MOUNTAIN VILLAGE, Colo. - Businesses owners and officials in Mountain Village, the joined-at-the-gondola slope-side town above Telluride, have been soberly questioning whether such things as evening concerts are a good way to spend money.
The problem, explains the Telluride Watch , is that revenues have dropped sharply, particularly from real estate assessments - 69 per cent below the average of the previous nine years.
The sponsorship of events, including concerts at sunset, costs $845,000 per year, but there were plenty of people to defend the cost as worthwhile.
But Dave Riley, the chief executive of Telluride Ski and Golf Co., the ski area operator, sees a broader problem. "I think we've gotten ourselves in this pickle here because for 20 years we've been riding a real estate development boom" and there's a need to ask "what is our economic model for the long run here." That model, he added, should not be dependent on real-estate development."
"We can't 'event' ourselves out of this problem," he concluded.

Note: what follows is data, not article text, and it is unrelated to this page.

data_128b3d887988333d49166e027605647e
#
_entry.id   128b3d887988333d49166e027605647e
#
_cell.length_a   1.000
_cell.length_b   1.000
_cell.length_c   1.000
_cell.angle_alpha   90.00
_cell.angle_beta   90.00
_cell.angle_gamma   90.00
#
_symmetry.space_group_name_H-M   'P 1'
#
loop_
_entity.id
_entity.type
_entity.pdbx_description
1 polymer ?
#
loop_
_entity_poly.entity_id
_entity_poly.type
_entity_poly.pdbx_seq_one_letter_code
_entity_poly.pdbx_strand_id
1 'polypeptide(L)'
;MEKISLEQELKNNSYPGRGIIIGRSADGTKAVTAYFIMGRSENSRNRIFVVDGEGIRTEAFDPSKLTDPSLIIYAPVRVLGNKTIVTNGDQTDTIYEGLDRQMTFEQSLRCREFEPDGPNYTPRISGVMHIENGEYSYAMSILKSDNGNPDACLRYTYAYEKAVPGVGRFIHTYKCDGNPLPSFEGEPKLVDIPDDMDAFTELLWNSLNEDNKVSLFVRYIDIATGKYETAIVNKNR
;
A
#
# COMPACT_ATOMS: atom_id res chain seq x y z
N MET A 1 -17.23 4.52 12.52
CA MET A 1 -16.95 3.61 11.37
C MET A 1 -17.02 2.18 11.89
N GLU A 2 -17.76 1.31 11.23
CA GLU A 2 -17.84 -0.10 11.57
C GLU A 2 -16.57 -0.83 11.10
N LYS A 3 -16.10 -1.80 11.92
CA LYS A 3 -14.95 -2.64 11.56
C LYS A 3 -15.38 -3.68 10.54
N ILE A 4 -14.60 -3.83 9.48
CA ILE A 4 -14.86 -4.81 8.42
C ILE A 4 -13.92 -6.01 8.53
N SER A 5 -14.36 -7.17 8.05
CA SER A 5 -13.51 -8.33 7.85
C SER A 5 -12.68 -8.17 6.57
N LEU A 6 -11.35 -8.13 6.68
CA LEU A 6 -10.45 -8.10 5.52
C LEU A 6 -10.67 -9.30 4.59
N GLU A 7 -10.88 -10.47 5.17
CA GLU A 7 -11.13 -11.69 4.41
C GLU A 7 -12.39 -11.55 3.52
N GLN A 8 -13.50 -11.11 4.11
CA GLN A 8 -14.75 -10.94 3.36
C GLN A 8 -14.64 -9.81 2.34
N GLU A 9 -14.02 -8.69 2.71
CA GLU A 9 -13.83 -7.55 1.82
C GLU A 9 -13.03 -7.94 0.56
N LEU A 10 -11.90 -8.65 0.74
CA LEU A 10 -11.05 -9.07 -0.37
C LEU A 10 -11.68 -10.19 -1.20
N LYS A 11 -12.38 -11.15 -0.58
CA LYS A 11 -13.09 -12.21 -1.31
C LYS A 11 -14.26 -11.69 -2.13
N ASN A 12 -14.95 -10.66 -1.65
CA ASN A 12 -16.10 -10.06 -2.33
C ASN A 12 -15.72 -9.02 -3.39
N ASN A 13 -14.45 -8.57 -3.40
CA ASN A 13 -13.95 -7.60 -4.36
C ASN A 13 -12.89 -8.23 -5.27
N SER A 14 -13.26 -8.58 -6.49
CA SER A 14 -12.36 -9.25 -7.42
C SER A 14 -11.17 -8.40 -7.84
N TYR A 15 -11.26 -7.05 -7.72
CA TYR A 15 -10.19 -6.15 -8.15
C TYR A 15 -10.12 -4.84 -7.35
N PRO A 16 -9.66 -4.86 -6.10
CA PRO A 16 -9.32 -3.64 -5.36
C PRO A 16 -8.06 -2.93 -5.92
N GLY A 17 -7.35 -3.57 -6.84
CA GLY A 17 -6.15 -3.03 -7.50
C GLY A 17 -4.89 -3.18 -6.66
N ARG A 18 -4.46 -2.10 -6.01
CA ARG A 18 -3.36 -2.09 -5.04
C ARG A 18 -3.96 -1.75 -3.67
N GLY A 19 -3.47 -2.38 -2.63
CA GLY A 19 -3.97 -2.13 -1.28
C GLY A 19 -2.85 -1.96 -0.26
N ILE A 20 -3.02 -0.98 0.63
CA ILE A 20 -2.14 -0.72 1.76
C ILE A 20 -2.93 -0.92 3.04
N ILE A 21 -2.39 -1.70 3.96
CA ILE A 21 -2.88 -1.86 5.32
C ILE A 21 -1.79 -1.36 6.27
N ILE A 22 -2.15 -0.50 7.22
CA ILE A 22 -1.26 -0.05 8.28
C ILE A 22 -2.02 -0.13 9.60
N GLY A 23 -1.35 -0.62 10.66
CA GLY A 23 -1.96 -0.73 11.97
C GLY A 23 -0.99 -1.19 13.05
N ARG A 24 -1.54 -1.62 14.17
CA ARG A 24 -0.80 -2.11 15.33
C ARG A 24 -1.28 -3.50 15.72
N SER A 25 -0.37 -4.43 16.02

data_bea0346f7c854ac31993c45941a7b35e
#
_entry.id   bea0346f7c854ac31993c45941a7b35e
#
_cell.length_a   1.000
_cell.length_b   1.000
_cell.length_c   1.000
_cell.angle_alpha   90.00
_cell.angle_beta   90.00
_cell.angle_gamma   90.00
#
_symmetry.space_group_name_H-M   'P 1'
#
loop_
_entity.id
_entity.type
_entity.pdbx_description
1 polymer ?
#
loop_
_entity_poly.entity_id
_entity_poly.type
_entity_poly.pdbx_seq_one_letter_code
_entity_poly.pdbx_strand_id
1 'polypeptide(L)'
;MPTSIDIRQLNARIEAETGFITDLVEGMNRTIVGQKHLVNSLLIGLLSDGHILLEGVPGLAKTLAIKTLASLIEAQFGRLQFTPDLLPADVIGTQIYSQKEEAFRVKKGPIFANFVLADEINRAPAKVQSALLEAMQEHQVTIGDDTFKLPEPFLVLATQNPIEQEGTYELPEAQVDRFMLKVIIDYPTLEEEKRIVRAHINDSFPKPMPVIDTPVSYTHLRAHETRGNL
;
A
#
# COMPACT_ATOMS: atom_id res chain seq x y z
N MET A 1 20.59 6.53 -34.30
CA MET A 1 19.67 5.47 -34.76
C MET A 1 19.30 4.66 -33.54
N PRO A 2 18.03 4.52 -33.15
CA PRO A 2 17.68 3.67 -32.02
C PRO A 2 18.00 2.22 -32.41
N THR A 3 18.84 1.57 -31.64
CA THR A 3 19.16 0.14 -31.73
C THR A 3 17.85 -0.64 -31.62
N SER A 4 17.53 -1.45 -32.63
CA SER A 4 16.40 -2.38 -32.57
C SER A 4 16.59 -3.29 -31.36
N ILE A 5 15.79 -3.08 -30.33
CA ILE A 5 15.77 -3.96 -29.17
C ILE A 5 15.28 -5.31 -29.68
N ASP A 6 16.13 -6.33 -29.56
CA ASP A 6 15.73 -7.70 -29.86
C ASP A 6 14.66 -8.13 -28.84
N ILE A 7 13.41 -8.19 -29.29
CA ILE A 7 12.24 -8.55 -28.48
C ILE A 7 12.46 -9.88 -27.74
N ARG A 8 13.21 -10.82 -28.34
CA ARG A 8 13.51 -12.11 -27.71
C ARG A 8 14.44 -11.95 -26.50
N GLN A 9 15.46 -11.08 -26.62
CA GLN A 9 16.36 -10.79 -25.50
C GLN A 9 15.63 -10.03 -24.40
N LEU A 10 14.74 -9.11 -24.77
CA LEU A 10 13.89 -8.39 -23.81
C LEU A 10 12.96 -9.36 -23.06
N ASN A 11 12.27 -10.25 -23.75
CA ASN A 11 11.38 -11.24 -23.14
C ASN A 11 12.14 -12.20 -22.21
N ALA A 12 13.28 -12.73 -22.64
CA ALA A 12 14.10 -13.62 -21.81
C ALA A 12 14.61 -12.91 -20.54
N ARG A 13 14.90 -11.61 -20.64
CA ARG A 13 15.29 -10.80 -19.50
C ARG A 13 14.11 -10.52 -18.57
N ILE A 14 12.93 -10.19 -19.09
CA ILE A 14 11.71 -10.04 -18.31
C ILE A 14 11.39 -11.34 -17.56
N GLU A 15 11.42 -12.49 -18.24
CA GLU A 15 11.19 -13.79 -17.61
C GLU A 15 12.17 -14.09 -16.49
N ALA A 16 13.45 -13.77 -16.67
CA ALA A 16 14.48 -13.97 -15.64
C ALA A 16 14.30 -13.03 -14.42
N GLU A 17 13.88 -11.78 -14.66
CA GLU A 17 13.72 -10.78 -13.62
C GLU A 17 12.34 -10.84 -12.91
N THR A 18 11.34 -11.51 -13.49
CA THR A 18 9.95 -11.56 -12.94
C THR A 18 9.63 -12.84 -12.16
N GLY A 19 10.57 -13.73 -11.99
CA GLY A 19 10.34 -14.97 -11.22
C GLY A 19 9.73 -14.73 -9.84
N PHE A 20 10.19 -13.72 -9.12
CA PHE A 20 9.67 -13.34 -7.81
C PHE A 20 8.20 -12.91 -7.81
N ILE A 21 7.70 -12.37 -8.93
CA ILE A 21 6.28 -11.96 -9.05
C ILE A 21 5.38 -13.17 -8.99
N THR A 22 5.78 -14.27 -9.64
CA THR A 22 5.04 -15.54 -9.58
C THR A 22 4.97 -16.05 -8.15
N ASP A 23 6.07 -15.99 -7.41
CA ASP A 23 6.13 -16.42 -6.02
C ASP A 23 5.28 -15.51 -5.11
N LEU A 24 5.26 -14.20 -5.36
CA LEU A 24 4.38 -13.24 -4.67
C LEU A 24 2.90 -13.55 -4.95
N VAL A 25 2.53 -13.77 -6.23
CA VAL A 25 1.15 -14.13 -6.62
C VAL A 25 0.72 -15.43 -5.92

Bend tightening belt
BEND, Ore. - Bend has been a poster child of the amenity-based West for the last decade. A one-time timber town, it has a ski area on Mt. Bachelor, fly fishing in the Deschutes River, and famous rock climbing. Located just east of the Cascades, it also has sunshine and, of no small matter, a significant airport to allow lone ranger entrepreneurial types easy access to the outside world.
But the days of rapid growth have been upended. The New York Times notes that the unemployment rate, at almost 16 per cent, is one of the highest of any metropolitan area in the nation. Luxury furniture stores are going out of business, San Francisco chefs have fled. And, of course "for sale" signs dot still-unfinished subdivisions.
"Economists say the city's sudden abundance of investment income and housing equity from newcomers made Bend seem more secure than it was," reports the Times . Much of that new wealth was derived from California.
Symbolic of the changed circumstances are two magazines. Bend Living , a now defunct magazine, was supported by advertisements for high-end homes and luxury furniture. The editor, Kevin Max, described the magazine as being "about Bend's emergence into 24-7, go-go-go, irresponsible construction and people living beyond their means." A magazine he is now planning he describes as something else. "It's about Oregon, so it's all about sustainability."
Sanford loses again
ASPEN, Colo. - Aspen showed up in the steamy love letters of philandering South Carolina Gov. Mark Sanford. The Aspen Daily News notes that the Sanford's letters to his mistress, published in a South Carolina newspaper, mentioned Aspen as he described his travel activities last August.
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